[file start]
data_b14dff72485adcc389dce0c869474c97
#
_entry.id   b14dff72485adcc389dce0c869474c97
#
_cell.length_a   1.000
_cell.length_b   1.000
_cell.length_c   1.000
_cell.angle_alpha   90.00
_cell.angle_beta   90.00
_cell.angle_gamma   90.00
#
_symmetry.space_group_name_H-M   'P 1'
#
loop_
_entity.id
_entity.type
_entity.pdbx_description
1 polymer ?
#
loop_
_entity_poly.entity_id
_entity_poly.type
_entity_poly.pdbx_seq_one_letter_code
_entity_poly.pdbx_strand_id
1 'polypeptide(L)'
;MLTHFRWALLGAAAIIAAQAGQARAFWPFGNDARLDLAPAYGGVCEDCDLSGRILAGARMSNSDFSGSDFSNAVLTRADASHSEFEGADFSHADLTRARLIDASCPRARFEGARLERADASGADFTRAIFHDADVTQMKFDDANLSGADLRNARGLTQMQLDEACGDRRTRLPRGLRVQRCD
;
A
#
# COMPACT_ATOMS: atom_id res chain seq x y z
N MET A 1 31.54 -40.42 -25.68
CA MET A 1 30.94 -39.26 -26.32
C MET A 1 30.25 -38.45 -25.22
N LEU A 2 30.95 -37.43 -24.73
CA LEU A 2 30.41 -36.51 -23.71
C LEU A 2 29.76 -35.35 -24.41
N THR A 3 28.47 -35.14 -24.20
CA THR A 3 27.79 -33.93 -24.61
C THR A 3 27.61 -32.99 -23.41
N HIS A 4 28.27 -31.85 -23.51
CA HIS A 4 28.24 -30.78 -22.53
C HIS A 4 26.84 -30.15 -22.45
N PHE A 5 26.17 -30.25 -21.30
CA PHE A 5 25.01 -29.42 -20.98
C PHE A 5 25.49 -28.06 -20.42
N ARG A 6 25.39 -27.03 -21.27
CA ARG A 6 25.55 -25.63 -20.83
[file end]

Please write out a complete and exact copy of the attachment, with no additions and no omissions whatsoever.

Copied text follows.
data_b14dff72485adcc389dce0c869474c97
#
_entry.id   b14dff72485adcc389dce0c869474c97
#
_cell.length_a   1.000
_cell.length_b   1.000
_cell.length_c   1.000
_cell.angle_alpha   90.00
_cell.angle_beta   90.00
_cell.angle_gamma   90.00
#
_symmetry.space_group_name_H-M   'P 1'
#
loop_
_entity.id
_entity.type
_entity.pdbx_description
1 polymer ?
#
loop_
_entity_poly.entity_id
_entity_poly.type
_entity_poly.pdbx_seq_one_letter_code
_entity_poly.pdbx_strand_id
1 'polypeptide(L)'
;MLTHFRWALLGAAAIIAAQAGQARAFWPFGNDARLDLAPAYGGVCEDCDLSGRILAGARMSNSDFSGSDFSNAVLTRADASHSEFEGADFSHADLTRARLIDASCPRARFEGARLERADASGADFTRAIFHDADVTQMKFDDANLSGADLRNARGLTQMQLDEACGDRRTRLPRGLRVQRCD
;
A
#
# COMPACT_ATOMS: atom_id res chain seq x y z
N MET A 1 31.54 -40.42 -25.68
CA MET A 1 30.94 -39.26 -26.32
C MET A 1 30.25 -38.45 -25.22
N LEU A 2 30.95 -37.43 -24.73
CA LEU A 2 30.41 -36.51 -23.71
C LEU A 2 29.76 -35.35 -24.41
N THR A 3 28.47 -35.14 -24.20
CA THR A 3 27.79 -33.93 -24.61
C THR A 3 27.61 -32.99 -23.41
N HIS A 4 28.27 -31.85 -23.51
CA HIS A 4 28.24 -30.78 -22.53
C HIS A 4 26.84 -30.15 -22.45
N PHE A 5 26.17 -30.25 -21.30
CA PHE A 5 25.01 -29.42 -20.98
C PHE A 5 25.49 -28.06 -20.42
N ARG A 6 25.39 -27.03 -21.27
CA ARG A 6 25.55 -25.63 -20.83